During a previous live performance, when we started singing the last song, “Uta ni Nosete,” all the fans surprised us by turning on their smartphone lights, creating a beautiful sight. I was deeply moved, and I felt the warm feelings of the fans through those lights, which made me really happy.

How do you and the band members relax after long rehearsals or performances?

Since most of the “Kimi to Band” members are quiet, I often end up talking alone in the dressing room. (laughs) Everyone usually spends their time individually, but before going on stage, we all cheer each other on by patting each other’s backs, and after a successful performance, we high-five and talk a lot while enjoying the afterglow.

Part 4: Insights into the Dynamics of “Kimi to Band”

As artists who started in different entertainment fields, what unique strengths do each of you bring to “Kimi to Band”?

When we ask people who came to our live shows how they found out about us, there are various answers. Some liked our songs, some were interested through the members’ SNS, and others knew us from our individual activities. Having multiple entry points to get to know the band, and each member having their own charm, is “Kimi to Band‘s” strength.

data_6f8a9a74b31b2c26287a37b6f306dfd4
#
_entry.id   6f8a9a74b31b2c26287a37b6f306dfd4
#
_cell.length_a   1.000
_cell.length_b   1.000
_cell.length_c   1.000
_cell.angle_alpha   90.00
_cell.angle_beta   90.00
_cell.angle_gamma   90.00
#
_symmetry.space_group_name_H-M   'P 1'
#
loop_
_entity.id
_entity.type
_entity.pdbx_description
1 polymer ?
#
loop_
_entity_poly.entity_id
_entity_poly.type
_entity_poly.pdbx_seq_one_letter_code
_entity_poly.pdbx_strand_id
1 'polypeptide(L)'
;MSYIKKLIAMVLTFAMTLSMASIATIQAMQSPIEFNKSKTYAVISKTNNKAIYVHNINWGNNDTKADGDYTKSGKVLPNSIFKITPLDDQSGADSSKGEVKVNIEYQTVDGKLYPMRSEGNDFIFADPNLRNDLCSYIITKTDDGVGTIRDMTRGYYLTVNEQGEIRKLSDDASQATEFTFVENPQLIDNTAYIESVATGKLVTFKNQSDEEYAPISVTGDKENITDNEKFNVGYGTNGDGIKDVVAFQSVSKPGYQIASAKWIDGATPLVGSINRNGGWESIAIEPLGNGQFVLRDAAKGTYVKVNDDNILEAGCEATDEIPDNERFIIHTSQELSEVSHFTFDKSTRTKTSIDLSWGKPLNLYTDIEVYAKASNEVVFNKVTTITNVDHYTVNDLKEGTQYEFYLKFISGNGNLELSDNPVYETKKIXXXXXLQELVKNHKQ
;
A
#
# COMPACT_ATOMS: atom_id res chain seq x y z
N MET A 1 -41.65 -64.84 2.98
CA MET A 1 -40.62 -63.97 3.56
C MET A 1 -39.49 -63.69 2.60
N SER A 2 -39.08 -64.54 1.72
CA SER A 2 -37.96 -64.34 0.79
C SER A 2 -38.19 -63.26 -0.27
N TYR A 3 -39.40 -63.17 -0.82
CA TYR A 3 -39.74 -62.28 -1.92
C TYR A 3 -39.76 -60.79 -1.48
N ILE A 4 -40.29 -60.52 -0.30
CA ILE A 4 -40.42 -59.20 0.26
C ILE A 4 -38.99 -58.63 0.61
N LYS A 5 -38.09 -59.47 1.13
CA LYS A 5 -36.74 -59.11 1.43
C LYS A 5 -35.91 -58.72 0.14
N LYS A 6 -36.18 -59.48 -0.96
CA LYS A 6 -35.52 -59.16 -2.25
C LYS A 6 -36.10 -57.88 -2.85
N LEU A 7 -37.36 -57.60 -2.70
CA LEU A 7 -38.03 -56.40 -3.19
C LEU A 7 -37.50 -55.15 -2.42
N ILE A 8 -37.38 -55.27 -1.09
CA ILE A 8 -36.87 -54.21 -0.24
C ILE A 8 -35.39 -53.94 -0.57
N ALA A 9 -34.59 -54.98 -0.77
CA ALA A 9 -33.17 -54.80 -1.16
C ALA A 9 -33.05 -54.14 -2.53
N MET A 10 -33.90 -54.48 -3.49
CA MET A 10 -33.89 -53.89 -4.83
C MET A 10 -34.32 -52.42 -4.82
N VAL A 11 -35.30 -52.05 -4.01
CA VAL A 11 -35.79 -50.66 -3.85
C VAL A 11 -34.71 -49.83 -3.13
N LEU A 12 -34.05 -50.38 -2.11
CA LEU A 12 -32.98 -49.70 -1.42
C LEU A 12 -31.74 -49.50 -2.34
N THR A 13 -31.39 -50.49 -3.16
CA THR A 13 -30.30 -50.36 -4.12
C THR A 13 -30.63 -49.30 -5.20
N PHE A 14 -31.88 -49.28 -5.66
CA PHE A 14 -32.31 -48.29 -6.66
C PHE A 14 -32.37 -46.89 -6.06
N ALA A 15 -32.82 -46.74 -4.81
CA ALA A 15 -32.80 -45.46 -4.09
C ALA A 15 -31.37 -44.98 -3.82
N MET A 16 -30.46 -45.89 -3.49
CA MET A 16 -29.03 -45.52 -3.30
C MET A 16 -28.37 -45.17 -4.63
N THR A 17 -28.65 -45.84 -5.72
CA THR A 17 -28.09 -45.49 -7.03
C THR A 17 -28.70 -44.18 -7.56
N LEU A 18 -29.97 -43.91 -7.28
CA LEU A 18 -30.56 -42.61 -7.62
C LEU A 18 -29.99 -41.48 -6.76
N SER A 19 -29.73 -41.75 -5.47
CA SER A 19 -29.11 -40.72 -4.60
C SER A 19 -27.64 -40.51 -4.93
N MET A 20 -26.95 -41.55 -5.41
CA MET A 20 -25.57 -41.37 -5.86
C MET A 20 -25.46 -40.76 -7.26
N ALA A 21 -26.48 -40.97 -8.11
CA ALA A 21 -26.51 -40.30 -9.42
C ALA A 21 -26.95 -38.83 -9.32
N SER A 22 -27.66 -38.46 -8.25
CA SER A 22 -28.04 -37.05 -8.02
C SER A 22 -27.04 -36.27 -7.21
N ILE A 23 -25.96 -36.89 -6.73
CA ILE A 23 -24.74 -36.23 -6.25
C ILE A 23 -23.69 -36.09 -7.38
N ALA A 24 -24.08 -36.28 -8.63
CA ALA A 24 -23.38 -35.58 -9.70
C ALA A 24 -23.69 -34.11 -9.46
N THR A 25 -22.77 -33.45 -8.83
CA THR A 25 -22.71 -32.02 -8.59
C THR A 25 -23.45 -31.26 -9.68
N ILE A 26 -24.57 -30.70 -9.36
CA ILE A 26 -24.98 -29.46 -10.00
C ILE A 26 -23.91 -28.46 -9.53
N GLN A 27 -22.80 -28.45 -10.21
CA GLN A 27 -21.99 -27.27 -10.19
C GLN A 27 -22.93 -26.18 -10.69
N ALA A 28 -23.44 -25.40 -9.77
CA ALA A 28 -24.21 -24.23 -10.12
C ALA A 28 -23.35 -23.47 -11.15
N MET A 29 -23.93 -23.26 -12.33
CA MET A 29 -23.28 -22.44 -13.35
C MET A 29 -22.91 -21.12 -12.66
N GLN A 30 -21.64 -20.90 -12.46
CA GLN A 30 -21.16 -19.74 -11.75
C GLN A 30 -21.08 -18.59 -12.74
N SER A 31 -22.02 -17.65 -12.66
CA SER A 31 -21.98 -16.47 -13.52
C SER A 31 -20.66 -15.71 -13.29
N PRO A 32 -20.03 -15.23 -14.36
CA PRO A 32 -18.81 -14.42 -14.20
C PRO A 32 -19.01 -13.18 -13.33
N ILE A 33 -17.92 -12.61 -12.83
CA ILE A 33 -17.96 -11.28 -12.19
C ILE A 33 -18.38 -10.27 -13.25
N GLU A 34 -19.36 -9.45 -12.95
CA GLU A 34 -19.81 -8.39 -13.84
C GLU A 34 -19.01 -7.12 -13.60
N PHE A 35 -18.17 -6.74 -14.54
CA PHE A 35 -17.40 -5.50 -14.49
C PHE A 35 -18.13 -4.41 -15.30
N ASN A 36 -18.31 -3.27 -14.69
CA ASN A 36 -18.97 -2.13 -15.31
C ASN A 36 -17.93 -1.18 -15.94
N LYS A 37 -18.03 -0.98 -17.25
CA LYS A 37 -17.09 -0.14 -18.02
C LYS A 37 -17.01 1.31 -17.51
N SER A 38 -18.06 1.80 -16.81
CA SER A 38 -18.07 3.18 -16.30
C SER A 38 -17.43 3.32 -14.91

How do you handle creative differences within the band?

Kimi to Band” is full of peaceful members who respect each other’s feelings, so we rarely have fights. However, compared to the past, we now freely express opinions on how to improve the band and share ideas for better performances.

Part 5: Future Prospects and Projects

What goals do you hope to achieve with “Kimi to Band” in the coming years?